There are many sources of vibration in pumps.
The most common causes include bent shafts, unbalances, misalignments, reaction forces, and contact between components. These issues can all be detrimental to the reliability and operation of rotating equipment.An increase in vibration can result in:
When we look at a pump and the causes for pump failure, we must take a broader look at all its components. It is important to note that pump failures do not always start with changes in vibration and surface temperature. Some pumps’ upset conditions start with changes in pressure — which ultimately translate to vibration. Fluctuations in the fluid characteristics, changes in rotation speed or direction, clogs on discharge or suction, and worn internal wet side components can all cause changes in pump pressure.
The first most common component to fail in pumps is the seal. Seal failures can be caused by multiple factors, many of which are not detected in the early stages.
Some of the most common factors are pressure changes in the suction and discharge sides of the pump which directly disturb the seal chamber (also known as stuffing box) pressure and temperature — ultimately affecting the mechanical seal.
For example: during pump operation, an increase in vibration, followed by an increase in the seal chamber process temperature and drop in pressure is most likely caused by a restriction in the suction side of a pump.
Terje Hedum, Workshop Manager at Fuglesangs AS, picture taken during pumps inspection.
In this scenario, if only bearing vibration and surface temperature are monitored, process changes inside the pump would go unnoticed. With an increase in seal chamber temperature and a drop in pressure, the sealing device (such as a single mechanical seal, or double mechanical seal with a buffer system) could experience dry-running like conditions, thus causing premature seal failure and ultimately pump failure.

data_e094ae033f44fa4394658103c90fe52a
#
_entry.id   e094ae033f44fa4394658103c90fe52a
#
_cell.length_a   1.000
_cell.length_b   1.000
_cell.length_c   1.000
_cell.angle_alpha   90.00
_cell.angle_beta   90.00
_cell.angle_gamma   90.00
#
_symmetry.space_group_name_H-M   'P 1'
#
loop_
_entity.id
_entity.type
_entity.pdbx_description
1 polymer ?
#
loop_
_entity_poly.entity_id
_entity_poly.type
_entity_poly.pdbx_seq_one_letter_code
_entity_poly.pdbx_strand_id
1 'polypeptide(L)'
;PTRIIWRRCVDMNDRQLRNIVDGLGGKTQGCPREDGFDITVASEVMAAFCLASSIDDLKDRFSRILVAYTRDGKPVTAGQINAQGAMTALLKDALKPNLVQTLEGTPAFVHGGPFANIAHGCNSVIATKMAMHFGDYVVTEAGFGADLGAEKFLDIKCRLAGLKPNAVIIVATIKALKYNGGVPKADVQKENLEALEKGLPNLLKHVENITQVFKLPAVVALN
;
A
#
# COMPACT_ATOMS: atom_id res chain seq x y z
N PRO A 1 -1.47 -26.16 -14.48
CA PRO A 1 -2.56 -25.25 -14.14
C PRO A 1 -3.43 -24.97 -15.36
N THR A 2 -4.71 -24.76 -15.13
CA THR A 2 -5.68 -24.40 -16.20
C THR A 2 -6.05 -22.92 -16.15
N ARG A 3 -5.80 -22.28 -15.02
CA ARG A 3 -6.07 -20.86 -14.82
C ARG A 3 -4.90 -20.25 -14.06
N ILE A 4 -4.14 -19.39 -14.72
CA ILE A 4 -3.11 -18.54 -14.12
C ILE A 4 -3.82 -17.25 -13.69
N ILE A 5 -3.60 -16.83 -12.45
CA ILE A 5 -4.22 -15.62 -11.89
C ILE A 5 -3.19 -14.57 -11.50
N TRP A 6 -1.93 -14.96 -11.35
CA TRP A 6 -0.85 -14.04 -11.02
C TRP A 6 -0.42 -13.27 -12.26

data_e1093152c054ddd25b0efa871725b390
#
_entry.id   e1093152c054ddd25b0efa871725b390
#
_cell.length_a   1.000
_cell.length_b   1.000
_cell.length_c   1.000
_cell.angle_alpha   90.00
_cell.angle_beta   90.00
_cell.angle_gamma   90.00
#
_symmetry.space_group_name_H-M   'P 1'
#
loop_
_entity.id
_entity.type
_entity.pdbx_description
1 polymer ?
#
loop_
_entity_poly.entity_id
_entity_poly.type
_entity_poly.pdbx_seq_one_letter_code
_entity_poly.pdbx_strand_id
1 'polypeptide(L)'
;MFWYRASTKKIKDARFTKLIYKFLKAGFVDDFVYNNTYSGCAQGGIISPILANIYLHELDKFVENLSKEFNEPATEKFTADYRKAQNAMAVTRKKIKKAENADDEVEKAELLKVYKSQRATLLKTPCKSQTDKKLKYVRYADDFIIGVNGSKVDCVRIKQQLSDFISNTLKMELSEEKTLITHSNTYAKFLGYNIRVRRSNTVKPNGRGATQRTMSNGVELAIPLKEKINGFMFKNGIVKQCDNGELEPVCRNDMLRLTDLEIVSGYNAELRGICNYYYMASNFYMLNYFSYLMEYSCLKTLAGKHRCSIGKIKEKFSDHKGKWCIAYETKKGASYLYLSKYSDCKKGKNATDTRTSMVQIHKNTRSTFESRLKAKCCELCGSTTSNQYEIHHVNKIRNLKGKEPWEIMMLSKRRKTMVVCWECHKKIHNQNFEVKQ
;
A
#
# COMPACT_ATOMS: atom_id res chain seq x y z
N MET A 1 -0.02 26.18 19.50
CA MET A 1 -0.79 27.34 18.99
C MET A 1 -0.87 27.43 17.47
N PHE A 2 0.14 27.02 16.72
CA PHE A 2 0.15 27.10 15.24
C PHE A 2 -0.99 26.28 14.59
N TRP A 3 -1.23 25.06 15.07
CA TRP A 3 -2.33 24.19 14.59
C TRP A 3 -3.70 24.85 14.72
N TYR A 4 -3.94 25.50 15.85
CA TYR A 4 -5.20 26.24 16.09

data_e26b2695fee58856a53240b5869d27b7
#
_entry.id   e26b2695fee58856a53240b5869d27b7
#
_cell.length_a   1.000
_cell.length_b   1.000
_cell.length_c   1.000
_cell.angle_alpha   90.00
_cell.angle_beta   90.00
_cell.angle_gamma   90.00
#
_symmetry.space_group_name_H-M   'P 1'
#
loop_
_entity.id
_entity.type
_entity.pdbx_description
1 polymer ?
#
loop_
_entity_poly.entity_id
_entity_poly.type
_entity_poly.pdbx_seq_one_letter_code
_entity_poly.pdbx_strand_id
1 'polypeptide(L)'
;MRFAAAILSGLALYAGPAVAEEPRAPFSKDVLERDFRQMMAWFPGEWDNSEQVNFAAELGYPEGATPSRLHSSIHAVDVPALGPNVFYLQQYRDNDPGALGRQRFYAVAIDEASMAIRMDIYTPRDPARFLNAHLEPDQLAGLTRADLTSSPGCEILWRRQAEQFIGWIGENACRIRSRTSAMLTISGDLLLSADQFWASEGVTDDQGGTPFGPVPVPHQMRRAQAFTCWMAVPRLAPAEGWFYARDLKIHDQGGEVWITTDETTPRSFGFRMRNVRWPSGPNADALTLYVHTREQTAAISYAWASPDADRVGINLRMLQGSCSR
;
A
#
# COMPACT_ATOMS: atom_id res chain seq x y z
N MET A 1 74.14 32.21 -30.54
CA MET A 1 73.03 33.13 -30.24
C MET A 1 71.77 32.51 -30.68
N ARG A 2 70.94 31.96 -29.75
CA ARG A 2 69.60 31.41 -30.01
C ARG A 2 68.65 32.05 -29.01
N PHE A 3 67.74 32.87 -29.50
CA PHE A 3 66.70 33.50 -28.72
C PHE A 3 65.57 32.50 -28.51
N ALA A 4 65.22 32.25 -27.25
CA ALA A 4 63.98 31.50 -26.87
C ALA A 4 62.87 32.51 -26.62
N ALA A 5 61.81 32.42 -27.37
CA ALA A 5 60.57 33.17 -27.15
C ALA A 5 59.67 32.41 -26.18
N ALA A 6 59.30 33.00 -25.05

For a double mechanical seal running a barrier fluid, monitoring the pressure and temperature of the barrier fluid tank and the process fluid inside the pump helps confirm the proper pressure differential, which is necessary to ensure adequate seal lubrication and operation.
Monitoring process pressure and temperature combined with vibration can provide a clear understanding of the pump’s condition, helping catch upset conditions to prevent failures and increase uptime.
The second most common components to fail in pumps are the bearings. Typically, bearing failures are caused by corrosion from seal leakage, equipment unbalance, shaft misalignment, damaged impeller, and others. Maintenance of bearings is normally preventive. Bearings are often replaced during seal replacements even when these are still in good condition.
In summary, it takes monitoring pump process pressure, temperature, and vibration to truly provide a full and accurate picture of a pump’s actual condition.
The Chesterton Connect™ sensor, mobile application, and Cloud analytics provide 24/7 visibility of an equipment’s condition in all four areas (process pressure, process temperature, vibration, and surface temperature) to allow you to identify issues early and make corrections for overall increased reliability and improved plant performance.
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Content provided by Chesterton.